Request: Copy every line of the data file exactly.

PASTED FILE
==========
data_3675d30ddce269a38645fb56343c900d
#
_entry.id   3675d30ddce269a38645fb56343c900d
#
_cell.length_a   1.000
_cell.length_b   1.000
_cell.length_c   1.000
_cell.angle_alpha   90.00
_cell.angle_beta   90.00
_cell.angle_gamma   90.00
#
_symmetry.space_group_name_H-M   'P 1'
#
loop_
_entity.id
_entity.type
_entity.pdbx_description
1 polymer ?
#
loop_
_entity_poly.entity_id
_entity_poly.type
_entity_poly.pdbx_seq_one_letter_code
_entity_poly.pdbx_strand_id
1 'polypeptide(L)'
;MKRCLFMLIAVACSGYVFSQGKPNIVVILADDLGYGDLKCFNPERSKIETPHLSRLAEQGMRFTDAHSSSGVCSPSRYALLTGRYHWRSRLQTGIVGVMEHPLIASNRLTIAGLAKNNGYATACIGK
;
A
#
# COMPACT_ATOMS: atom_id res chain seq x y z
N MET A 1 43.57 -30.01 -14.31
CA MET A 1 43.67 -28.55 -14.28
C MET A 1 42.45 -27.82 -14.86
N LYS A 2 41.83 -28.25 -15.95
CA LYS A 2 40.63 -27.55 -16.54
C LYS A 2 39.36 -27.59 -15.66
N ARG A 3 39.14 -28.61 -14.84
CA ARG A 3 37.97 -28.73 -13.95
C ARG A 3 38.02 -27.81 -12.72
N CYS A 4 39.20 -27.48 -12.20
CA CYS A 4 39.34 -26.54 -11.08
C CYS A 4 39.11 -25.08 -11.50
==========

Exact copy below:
data_3675d30ddce269a38645fb56343c900d
#
_entry.id   3675d30ddce269a38645fb56343c900d
#
_cell.length_a   1.000
_cell.length_b   1.000
_cell.length_c   1.000
_cell.angle_alpha   90.00
_cell.angle_beta   90.00
_cell.angle_gamma   90.00
#
_symmetry.space_group_name_H-M   'P 1'
#
loop_
_entity.id
_entity.type
_entity.pdbx_description
1 polymer ?
#
loop_
_entity_poly.entity_id
_entity_poly.type
_entity_poly.pdbx_seq_one_letter_code
_entity_poly.pdbx_strand_id
1 'polypeptide(L)'
;MKRCLFMLIAVACSGYVFSQGKPNIVVILADDLGYGDLKCFNPERSKIETPHLSRLAEQGMRFTDAHSSSGVCSPSRYALLTGRYHWRSRLQTGIVGVMEHPLIASNRLTIAGLAKNNGYATACIGK
;
A
#
# COMPACT_ATOMS: atom_id res chain seq x y z
N MET A 1 43.57 -30.01 -14.31
CA MET A 1 43.67 -28.55 -14.28
C MET A 1 42.45 -27.82 -14.86
N LYS A 2 41.83 -28.25 -15.95
CA LYS A 2 40.63 -27.55 -16.54
C LYS A 2 39.36 -27.59 -15.66
N ARG A 3 39.14 -28.61 -14.84
CA ARG A 3 37.97 -28.73 -13.95
C ARG A 3 38.02 -27.81 -12.72
N CYS A 4 39.20 -27.48 -12.20
CA CYS A 4 39.34 -26.54 -11.08
C CYS A 4 39.11 -25.08 -11.50